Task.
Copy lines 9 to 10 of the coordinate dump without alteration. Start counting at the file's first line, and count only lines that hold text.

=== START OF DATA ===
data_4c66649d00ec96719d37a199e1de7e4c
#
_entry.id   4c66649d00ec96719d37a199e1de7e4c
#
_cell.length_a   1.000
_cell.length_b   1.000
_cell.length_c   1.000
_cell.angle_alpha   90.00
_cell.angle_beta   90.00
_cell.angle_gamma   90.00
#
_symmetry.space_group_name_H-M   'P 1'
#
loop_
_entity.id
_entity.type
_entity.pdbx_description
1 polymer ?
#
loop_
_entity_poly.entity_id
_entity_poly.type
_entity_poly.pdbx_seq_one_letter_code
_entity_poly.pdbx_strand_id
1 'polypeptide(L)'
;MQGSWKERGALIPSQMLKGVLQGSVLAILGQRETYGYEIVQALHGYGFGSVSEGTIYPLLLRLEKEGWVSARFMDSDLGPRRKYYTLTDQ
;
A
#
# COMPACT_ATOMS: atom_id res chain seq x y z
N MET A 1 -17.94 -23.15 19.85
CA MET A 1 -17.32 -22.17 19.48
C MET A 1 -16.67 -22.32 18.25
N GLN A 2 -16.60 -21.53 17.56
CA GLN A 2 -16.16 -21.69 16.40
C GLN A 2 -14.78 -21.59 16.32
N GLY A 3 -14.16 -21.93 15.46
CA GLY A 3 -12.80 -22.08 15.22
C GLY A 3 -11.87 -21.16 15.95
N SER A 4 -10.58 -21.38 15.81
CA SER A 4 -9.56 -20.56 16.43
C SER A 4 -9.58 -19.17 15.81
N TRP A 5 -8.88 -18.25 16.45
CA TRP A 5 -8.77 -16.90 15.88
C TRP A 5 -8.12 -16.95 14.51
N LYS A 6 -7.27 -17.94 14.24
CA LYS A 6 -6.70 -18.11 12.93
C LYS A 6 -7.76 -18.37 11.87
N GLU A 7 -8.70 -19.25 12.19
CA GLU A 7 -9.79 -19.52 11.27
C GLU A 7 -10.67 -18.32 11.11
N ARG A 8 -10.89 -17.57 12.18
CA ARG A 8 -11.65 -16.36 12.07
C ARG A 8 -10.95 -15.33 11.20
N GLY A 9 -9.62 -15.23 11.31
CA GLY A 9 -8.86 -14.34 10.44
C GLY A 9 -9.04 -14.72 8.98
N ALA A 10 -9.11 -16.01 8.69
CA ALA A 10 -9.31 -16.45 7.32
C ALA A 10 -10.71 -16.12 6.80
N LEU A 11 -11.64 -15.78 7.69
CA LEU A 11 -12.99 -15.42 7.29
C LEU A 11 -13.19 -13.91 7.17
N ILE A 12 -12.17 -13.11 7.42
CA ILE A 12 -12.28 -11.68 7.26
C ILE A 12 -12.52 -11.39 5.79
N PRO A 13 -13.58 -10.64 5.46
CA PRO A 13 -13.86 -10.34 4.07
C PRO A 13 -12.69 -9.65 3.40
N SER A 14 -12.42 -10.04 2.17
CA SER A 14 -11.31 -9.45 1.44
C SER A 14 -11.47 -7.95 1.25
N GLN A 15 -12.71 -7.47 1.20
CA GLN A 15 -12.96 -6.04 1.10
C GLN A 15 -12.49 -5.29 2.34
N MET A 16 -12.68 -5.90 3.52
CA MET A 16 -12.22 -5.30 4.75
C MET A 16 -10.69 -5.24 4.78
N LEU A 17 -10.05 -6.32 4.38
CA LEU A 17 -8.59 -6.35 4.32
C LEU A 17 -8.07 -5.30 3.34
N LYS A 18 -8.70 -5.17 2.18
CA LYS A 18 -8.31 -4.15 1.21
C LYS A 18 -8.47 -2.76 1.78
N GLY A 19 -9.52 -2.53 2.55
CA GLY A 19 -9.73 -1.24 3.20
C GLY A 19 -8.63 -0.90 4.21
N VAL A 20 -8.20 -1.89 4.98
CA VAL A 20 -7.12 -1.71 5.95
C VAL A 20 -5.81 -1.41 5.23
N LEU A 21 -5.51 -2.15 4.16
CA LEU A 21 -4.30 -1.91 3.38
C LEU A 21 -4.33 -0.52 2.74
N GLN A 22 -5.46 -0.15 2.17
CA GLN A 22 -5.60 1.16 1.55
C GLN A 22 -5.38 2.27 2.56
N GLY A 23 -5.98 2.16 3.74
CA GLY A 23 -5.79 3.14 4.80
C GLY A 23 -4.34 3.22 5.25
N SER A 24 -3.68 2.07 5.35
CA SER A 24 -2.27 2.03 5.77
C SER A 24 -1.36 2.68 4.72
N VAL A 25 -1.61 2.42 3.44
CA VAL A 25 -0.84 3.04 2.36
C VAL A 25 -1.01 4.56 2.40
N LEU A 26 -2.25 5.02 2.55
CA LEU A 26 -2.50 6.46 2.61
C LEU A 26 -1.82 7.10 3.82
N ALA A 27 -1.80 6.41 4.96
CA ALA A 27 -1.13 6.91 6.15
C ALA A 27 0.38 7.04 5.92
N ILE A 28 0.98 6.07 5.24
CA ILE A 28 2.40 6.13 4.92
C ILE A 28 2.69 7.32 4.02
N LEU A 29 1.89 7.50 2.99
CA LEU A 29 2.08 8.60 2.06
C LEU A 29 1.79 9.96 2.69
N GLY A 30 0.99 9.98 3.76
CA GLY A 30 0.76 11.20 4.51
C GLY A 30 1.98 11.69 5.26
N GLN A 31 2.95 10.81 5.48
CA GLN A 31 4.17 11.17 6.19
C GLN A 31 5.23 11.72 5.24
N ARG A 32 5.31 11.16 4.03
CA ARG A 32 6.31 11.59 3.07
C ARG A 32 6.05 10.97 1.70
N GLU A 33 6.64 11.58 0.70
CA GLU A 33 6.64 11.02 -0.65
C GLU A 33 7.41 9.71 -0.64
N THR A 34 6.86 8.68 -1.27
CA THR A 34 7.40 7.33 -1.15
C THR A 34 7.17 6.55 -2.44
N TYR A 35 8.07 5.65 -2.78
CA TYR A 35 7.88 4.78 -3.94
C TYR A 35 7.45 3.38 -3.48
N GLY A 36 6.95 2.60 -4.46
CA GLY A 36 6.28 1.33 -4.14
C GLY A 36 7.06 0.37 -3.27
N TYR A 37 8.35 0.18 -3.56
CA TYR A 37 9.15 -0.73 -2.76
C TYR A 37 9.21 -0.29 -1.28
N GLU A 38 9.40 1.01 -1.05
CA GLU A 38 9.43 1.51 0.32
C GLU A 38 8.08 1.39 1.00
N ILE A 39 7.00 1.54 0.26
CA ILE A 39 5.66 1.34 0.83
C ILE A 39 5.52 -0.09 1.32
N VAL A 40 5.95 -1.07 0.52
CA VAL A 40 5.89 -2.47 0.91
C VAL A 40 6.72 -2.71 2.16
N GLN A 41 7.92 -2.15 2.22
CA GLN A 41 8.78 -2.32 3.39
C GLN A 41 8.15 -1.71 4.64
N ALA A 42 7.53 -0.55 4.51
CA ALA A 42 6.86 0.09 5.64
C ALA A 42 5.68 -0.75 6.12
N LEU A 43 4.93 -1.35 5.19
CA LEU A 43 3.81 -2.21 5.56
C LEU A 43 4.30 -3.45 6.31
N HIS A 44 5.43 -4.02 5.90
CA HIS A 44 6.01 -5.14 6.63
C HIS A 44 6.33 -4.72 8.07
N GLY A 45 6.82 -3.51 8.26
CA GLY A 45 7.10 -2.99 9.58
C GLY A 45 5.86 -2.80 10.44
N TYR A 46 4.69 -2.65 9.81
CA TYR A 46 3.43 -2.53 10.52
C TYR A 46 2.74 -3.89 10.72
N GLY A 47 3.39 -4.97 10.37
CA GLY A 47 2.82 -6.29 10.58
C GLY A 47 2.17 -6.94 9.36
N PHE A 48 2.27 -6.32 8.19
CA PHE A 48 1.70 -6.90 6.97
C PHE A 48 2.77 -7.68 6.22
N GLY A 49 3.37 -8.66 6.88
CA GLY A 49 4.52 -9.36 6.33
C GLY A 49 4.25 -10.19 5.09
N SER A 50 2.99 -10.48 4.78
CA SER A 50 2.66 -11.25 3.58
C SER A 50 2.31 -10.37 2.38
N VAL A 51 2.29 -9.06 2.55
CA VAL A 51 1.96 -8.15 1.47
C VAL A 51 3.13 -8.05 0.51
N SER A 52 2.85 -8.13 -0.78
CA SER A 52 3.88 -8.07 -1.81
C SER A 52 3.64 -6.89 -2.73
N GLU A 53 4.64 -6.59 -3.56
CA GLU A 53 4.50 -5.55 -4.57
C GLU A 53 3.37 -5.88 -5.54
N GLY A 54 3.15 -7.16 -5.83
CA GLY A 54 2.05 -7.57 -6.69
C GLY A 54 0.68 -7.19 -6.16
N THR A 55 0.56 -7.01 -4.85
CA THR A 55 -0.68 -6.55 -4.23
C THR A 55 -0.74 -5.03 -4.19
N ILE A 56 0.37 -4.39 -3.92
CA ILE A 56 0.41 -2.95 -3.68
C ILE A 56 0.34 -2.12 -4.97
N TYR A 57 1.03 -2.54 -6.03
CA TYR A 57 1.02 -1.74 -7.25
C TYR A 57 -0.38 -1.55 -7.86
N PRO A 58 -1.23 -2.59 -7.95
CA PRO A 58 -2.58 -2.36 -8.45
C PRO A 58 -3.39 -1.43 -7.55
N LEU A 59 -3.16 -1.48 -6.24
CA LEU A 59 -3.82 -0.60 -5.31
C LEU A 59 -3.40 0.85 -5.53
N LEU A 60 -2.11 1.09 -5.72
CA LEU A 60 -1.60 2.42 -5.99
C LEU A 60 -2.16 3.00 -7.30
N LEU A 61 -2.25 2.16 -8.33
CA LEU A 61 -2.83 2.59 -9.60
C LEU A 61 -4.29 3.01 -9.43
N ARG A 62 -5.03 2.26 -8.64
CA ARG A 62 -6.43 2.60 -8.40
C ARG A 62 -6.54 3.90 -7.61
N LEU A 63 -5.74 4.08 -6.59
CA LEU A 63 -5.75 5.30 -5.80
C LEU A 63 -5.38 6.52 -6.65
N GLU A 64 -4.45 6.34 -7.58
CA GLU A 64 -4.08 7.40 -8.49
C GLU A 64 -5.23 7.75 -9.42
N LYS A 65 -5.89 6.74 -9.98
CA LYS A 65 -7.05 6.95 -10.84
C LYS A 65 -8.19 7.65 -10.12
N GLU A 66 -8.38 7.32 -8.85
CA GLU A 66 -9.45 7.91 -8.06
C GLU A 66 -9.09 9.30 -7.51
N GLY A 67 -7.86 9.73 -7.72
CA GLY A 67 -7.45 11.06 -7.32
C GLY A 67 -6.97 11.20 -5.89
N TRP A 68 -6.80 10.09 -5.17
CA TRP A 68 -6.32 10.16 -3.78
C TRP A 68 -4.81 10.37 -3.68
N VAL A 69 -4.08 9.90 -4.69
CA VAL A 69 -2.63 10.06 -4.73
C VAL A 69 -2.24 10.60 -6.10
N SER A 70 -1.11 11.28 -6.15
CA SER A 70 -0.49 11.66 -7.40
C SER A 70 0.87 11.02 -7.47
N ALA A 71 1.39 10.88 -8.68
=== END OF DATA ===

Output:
_cell.angle_beta   90.00
_cell.angle_gamma   90.00